I was offered life insurance and thought I need input from LessWrong people before I accept or decline the offer.

Please share your personal experience, if any, with me.

Thoughts that have occurred to me:

What are the odds that that company will be around in 38 years? I mean, both World Wars fit in that time span.

What is the probability distribution over how much the Euro will have inflated by then? Does that even matter?

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There's no way I would spend 5% of my income on life/disability insurance. (I'm an actuary, BTW.) Start with what you and your dependents would need in the event of your death or disability, rather than starting with the policy details. Also, try to objectively estimate the probability of your (early) death or disability. Then, shop around - do not take the first thing offered to you.

I have no dependents.

How do I estimate the probability of early death or disability?

What other multinational life insurance companies are there?

I advise to talk to specialists.

Are you interested in life insurance for the purpose of funding cryonics suspension? (given that you have no dependents, I can't imagine any other reasonable purpose).

Then the reasonable thing to do, I suppose is to ask for advice from:

  1. Cryonics organizations of the world. They are exactly three: Alcor (http://en.wikipedia.org/wiki/Alcor_Life_Extension_Foundation), Cryonics Institute (http://en.wikipedia.org/wiki/Cryonics_Institute) and KrioRus (http://en.wikipedia.org/wiki/KrioRus)

  2. Insurance agents that specialize on insurance for cryonics. I know of only Rudi Hoffman (http://www.rudihoffman.com/cryonics.html).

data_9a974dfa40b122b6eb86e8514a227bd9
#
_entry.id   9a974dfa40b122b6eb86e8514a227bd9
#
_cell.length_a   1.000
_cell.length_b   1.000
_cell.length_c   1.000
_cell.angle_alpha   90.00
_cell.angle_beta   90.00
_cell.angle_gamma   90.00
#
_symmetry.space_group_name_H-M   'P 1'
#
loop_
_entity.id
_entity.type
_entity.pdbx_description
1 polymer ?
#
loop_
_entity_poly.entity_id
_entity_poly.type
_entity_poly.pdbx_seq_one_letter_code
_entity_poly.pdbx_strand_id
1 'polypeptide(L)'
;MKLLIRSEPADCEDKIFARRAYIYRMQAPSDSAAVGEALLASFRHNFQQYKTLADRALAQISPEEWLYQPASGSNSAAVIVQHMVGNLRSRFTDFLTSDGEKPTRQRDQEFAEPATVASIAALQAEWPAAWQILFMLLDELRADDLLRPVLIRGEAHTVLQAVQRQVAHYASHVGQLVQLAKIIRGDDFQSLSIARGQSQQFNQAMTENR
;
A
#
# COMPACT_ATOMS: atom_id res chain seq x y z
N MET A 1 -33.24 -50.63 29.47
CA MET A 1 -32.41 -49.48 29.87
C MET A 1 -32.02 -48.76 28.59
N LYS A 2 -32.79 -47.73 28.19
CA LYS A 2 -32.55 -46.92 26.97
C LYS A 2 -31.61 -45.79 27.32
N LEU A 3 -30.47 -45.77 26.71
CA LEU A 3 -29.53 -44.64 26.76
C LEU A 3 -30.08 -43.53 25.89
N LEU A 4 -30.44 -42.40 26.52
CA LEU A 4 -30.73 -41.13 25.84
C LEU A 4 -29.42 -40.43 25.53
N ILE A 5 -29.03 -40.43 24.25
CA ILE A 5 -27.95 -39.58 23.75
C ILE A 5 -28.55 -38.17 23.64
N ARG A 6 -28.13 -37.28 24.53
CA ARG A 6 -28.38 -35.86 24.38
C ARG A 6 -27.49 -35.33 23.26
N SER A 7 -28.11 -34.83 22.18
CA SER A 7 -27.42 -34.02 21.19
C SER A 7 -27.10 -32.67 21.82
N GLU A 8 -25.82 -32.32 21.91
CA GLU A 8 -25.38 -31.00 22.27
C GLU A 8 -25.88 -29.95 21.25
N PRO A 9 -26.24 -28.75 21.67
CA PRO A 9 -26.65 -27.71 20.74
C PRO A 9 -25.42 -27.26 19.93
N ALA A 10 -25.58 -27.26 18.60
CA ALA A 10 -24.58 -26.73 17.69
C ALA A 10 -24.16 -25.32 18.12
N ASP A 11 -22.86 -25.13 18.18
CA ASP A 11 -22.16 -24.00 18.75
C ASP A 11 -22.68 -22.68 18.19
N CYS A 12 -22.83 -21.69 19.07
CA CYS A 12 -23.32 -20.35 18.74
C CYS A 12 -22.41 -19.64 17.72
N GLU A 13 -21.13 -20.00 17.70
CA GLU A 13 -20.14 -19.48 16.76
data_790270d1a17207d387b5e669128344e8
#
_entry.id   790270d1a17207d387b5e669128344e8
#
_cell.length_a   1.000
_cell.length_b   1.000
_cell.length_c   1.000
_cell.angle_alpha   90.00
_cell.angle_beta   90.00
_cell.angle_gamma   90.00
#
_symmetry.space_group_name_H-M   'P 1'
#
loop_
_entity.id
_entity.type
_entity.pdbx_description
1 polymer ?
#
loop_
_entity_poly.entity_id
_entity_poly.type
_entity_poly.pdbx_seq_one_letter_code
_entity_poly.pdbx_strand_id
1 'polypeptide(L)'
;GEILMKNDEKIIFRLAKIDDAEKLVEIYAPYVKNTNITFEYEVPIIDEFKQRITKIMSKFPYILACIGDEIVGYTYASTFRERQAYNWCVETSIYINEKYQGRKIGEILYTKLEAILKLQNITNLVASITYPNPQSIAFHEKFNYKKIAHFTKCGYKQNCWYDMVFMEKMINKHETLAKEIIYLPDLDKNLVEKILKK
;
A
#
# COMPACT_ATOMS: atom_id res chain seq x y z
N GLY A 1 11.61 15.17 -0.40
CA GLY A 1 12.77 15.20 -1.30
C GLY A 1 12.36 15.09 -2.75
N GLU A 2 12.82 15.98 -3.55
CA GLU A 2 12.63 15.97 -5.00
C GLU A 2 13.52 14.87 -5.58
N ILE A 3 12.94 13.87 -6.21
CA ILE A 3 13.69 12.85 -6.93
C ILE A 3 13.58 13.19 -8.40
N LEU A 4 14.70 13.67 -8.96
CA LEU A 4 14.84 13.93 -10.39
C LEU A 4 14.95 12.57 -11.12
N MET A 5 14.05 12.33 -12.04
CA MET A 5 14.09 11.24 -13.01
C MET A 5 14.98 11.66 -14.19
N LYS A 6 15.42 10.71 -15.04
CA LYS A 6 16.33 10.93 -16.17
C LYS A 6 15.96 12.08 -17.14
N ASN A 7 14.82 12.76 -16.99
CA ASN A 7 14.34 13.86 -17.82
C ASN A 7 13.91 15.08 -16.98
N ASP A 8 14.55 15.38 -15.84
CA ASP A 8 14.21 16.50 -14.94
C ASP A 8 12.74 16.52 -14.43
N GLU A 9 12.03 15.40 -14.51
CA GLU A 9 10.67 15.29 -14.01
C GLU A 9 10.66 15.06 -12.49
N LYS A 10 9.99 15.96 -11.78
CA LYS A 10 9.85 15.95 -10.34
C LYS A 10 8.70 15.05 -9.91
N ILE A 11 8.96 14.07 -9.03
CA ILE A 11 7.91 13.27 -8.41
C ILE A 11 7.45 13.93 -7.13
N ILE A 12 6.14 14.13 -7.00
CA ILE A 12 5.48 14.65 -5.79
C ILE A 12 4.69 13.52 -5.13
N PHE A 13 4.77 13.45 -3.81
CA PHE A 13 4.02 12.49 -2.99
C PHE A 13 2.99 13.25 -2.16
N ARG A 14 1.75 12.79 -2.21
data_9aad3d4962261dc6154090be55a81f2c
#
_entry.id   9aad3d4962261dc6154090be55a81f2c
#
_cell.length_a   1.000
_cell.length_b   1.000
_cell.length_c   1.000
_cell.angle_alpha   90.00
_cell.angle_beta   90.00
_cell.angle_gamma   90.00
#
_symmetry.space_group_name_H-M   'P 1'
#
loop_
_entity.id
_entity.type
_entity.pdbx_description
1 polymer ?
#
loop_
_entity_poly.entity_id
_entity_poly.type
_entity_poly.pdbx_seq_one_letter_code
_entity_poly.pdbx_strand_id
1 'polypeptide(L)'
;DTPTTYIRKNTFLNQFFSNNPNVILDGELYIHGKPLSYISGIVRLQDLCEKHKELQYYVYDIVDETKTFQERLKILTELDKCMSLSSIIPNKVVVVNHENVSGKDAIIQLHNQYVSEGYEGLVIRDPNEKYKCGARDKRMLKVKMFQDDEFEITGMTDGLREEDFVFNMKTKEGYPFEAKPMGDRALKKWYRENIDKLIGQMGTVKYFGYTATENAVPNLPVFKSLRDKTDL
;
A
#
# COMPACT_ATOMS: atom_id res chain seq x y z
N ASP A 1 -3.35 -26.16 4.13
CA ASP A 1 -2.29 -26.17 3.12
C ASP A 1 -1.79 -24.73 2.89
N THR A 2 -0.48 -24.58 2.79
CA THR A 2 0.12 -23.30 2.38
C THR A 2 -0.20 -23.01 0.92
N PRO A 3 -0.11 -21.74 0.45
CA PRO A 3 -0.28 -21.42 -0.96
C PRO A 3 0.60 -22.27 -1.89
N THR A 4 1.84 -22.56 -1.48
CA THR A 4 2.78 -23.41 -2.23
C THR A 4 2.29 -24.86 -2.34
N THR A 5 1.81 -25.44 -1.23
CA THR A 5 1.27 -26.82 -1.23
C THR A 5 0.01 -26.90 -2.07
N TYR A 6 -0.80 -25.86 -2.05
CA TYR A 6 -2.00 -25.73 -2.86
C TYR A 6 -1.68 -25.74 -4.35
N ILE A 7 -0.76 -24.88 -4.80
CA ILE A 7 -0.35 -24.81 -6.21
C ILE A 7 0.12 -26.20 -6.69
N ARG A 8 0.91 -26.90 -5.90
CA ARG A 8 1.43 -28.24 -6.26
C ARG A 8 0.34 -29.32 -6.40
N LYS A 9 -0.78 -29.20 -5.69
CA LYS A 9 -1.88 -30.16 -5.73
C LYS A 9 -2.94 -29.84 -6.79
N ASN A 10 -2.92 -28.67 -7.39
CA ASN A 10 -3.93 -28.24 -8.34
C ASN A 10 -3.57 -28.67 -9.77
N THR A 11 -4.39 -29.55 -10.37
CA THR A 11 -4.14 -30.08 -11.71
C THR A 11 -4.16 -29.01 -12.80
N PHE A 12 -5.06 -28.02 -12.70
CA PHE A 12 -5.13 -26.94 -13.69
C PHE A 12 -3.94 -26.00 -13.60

At least that's what I'm going to do. As I don't have any experience to share, I can share my questions regarding the financial and organizational side of things, that bother me:

  1. How can I make sure that insurance contract will go uninterrupted? As I understand, it is in insurance company's best interest to collect insurance premium(contribution) for those years while I'm still healthy and unlikely to die and make it so that the contract is not renewed afterwards.

  2. How can insurance scheme possibly work? With the figures you quote your income over 38 years will be 9880€; if invested with 3% rate (per nick012000's calculations) it becomes 20192€; practically the same amount that they will have to pay to you. The insurance company hardly breaks even in the best case, but on average - taking into account that some clients die or get crippled prematurely - and that it has its operational costs - it is at a loss.

How can it be? It can't! My hypotheses are:

a) Insurance companies (http://www.google.com/search?q=%22i+didn%27t+get+rich+by+writing+a+lot+of+checks%22) don't get rich by writing a lot of checks. Their business model is founded on not fulfilling their contracts somehow; by the way of my point 1, or others.

b) I don't understand the working of insurance on a basic level.

Using this: http://www.moneychimp.com/calculator/compound_interest_calculator.htm , I calculated that with a yearly input of $260, a per-annum interest rate of 3%, and 40 years of deposits, you'll have $20,192.46 by the time you're in your sixties. With an interest rate of 4%, you'll have $25,694.90.